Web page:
Study Suggests iPad Browsing Less Effective Than Using Apps

Study Suggests iPad Browsing Less Effective Than Using Apps

Loads of people use the iPad for casual web browsing, but just how well does it work? A usability study suggests that users browsing on a tablet make far more errors than on a computer. Conversely, those using specific apps browse through more content.

Research firm Miratech tracked the experience of 20 people using iPad in its research lab. The results suggested that browsing on the iPad was less effective, with users making four times as many errors compared to browsing the same sites on a PC. A particular problem was accessing smaller interface elements, a situation exacerbated by the reluctance of many test subjects to use the zoom function. (There’s more examples in the video above.)

Conversely, when browsing content using an iPad-specific app, users viewed more pages per minute than on either an iPad or PC browser, and the “fun” element made up for any minor annoyance with accessing specific sections. How does that match up with your iPad experience?

It’s hard to browse the web with an iPad [Miratech]


  • the real take-home message: n00bs don’t know, and are unwilling to learn, how to use full-featured applications like generalist web browsers.

    What’s new? :–P

  • From first-hand experience, there’s a great deal of work that goes into designing the user experience of either a website _or_ an app, and the medium in which each is to be used is one of the strongest factors to be considered.

    There are several fields of science dedicated to these phenomena (both “hard” technical and “softer” sciences like psychology … sorry to the hardcore cognitive psychologists out there for calling your field “softer”).

    As touch-tablet-based apps become more and more common, the population will continue to improve en-masse in their interaction with the devices and quite quickly becomes more capable of applying this knowledge sideways into things with which they are already familiar (e.g. surfing a web page, and intuitively zooming in & out if necessary).

    Remember your Mum using a mouse for the first time ?

    Interestingly, the lines are already starting to blur and website design is skewing towards a larger, “friendlier” feel in many cases. This is being driven largely by the increase of users who interact with websites via their tablet and other touch-based devices.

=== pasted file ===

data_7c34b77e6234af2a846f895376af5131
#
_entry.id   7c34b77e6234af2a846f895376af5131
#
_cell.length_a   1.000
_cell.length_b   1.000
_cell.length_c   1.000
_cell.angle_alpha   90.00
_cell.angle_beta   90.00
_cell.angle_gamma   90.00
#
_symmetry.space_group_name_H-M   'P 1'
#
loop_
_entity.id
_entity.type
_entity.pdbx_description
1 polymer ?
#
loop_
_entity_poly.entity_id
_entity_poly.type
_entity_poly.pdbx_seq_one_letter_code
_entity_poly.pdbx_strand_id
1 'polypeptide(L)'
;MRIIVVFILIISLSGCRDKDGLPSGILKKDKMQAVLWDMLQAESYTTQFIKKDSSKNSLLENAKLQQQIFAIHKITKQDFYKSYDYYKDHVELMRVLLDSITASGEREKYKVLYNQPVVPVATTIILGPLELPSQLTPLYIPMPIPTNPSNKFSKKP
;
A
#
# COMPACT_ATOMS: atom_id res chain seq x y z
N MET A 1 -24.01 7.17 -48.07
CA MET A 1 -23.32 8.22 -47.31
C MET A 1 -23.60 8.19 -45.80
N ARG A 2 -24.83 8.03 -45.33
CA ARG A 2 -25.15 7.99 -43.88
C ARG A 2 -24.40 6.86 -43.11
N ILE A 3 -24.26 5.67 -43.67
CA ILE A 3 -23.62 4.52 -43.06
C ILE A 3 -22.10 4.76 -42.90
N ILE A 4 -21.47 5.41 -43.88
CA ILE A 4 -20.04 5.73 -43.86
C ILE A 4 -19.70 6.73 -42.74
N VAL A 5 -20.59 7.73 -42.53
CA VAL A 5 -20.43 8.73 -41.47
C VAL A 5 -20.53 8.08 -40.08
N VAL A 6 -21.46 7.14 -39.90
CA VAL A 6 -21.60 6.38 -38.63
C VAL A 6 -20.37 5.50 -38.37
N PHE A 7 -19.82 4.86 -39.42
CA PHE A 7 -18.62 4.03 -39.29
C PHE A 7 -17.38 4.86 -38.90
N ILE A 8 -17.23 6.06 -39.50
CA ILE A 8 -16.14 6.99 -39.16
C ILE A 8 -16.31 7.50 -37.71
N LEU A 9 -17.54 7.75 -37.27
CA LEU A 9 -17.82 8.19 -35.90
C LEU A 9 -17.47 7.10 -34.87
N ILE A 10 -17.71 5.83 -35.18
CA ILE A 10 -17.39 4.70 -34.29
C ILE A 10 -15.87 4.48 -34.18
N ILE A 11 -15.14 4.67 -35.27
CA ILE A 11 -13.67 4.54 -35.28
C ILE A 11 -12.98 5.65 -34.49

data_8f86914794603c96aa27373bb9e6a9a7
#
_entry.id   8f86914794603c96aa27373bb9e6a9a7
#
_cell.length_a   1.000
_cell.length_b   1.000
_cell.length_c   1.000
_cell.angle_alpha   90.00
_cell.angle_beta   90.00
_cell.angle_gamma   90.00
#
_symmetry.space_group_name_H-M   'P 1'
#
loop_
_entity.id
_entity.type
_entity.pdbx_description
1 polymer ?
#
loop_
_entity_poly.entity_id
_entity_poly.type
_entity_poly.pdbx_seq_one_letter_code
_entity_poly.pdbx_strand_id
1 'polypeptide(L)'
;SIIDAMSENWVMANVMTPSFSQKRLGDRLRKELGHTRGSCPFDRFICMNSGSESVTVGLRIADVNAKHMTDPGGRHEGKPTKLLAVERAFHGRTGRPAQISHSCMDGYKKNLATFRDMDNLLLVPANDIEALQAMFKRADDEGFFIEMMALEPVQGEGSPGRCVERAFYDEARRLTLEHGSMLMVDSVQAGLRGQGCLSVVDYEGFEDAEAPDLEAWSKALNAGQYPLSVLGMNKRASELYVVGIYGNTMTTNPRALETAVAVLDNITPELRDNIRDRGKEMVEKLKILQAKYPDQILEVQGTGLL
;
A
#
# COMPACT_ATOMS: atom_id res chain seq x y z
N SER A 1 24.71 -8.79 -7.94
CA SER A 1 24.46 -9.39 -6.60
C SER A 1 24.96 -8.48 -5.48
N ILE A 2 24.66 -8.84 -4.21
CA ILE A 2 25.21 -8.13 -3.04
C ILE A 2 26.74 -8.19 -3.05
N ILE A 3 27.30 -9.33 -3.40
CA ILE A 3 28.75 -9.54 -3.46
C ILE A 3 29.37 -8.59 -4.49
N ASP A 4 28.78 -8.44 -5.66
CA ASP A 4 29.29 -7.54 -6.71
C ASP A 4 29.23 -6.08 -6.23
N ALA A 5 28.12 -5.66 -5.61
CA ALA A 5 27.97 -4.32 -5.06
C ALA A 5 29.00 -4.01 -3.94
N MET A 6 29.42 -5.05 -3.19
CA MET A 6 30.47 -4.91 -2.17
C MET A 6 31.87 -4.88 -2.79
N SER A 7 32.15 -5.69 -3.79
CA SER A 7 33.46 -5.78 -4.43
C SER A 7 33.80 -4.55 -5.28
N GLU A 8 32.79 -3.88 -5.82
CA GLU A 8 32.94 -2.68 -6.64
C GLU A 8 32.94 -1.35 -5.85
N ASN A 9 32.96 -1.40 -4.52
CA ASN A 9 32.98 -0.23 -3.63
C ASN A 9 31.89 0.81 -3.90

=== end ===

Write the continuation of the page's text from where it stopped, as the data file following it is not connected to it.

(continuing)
We have recently been hired to build a number of iPad business apps (mostly for internal use in our clients’ businesses) using a web-delivery paradigm that mostly uses web pages that are optimised for tablet/touch users. The bonus is that these same “web apps” can be used via any desktop browser as well without needing to create a separate desktop application or service.

  • Not surprising really when you think about it. Nearly all websites are designed for larger screens [at least 800 x 600] and mouse use for clicking on links and tabs.

    They are not designed for smaller screens and large clunky fingers.

    Until that changes, tablet browsing is not going to be as effective as on a normal computer.

  • Tablet browsers need an easy way to open and load a tab in the background, like double tap a link. Browsing on a pc, especially through Google Reader or social news websites like Reddit I tend to open up 10 tabs at a time, read through and close when I’m done.

    Middle click opens new tabs in the background instantly, opening a new tab and switching back to the previous tab on a tablet takes 2-3 seconds each time.

  • I think this will improve greatly once iOS5 brings native tabbed browsing to the iPad – the current Safari interface takes too much in “tab” switching. I’ve found my browsing comes up to nearly the same as a computer when using Atomic Web, for instance.

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